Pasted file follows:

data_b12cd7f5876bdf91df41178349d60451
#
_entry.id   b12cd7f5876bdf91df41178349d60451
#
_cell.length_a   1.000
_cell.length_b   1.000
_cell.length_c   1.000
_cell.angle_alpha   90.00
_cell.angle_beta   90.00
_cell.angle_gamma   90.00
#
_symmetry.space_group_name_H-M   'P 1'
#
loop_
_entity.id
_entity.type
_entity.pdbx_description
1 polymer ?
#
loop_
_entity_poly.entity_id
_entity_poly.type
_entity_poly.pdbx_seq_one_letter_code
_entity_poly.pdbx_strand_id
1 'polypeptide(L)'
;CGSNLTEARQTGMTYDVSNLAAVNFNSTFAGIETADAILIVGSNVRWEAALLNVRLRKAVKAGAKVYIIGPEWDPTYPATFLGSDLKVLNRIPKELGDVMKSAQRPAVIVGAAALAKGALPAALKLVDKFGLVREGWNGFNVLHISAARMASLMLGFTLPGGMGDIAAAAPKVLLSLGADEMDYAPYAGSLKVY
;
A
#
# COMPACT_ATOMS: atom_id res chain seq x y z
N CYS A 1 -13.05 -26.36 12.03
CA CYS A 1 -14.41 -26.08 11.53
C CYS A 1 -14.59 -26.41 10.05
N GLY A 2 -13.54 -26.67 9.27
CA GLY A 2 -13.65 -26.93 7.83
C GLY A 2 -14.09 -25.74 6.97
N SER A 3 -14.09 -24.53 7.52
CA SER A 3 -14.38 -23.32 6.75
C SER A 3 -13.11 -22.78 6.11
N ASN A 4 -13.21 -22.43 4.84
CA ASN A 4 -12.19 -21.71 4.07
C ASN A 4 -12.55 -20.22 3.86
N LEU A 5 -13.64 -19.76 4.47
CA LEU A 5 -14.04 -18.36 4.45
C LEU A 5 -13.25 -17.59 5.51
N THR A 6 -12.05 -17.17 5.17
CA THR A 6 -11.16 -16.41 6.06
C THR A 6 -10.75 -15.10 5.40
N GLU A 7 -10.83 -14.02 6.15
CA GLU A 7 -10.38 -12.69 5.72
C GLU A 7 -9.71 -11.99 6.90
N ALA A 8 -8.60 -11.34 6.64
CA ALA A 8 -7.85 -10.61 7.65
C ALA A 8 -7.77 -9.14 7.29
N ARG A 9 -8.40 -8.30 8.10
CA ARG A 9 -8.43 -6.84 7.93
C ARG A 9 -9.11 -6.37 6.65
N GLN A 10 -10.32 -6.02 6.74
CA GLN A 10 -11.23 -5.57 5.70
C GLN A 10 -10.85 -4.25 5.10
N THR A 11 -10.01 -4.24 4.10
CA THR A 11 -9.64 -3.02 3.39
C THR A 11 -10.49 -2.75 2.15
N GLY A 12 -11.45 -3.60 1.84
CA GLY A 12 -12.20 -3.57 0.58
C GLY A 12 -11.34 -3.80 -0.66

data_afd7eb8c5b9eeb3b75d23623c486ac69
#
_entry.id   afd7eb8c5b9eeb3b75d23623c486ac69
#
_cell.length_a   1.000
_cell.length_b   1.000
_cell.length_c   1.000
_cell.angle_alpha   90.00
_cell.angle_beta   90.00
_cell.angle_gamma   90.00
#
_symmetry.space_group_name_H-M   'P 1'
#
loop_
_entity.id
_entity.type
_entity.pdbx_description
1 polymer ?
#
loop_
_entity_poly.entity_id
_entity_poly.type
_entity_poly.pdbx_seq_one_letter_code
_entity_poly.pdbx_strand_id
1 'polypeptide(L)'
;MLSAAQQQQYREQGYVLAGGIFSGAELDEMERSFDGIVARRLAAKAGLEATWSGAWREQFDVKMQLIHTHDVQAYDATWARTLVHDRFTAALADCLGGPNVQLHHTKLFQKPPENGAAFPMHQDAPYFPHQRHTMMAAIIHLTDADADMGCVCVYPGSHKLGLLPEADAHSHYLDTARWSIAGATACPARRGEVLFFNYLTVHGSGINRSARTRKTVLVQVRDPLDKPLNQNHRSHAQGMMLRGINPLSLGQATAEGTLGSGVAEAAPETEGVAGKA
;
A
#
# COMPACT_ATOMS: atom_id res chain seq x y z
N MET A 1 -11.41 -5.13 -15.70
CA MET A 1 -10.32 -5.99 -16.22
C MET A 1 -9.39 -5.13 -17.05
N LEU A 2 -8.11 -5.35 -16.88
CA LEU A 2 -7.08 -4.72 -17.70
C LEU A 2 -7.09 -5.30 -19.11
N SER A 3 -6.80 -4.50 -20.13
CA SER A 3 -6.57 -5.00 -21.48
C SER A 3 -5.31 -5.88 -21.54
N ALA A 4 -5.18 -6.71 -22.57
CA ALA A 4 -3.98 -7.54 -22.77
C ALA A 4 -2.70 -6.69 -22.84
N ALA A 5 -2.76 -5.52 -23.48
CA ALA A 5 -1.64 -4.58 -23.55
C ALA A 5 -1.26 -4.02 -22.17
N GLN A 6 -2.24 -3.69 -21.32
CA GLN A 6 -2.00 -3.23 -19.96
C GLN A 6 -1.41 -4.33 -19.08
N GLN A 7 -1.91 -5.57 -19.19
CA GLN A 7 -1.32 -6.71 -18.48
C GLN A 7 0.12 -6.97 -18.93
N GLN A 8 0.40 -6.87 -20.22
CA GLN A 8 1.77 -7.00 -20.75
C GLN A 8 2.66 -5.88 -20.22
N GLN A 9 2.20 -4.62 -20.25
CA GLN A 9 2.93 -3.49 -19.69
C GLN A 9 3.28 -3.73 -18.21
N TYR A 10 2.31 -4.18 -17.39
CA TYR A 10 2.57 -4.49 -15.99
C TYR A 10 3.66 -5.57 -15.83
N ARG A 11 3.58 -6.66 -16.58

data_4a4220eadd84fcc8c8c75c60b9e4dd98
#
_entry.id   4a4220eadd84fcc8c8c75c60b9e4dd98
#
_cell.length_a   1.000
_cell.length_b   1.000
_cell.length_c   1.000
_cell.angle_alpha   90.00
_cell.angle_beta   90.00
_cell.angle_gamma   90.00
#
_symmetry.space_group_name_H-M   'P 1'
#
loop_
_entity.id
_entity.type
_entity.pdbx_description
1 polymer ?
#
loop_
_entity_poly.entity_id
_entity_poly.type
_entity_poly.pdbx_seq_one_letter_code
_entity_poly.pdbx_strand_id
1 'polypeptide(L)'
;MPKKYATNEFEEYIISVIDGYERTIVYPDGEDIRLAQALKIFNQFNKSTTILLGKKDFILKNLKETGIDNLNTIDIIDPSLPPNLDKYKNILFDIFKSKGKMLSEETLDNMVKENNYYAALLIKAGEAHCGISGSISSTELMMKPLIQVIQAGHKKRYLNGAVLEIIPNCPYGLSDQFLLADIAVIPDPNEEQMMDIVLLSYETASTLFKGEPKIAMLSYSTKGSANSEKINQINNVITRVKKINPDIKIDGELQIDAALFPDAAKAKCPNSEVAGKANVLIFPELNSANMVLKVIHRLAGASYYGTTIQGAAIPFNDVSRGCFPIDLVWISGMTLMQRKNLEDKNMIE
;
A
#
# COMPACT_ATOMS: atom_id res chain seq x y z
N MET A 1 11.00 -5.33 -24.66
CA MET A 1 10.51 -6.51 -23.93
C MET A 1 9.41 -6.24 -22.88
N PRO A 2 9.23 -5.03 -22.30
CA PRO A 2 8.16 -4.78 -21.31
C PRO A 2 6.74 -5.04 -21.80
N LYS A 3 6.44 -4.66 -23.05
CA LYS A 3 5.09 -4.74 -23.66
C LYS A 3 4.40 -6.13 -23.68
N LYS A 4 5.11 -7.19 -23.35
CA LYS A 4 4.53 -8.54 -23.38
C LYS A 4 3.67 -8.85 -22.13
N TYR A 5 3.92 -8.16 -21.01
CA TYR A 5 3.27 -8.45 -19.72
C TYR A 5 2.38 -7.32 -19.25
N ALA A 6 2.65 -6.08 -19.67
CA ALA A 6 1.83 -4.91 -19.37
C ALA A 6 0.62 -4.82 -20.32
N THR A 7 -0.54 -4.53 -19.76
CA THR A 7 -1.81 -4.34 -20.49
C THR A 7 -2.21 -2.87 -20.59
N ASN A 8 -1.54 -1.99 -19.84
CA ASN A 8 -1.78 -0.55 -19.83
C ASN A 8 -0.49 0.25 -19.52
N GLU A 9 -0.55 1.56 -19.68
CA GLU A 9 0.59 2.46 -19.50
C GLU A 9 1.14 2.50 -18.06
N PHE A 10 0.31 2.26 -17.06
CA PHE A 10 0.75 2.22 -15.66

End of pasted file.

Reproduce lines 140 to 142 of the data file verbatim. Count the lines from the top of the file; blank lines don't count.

#
loop_
_entity.id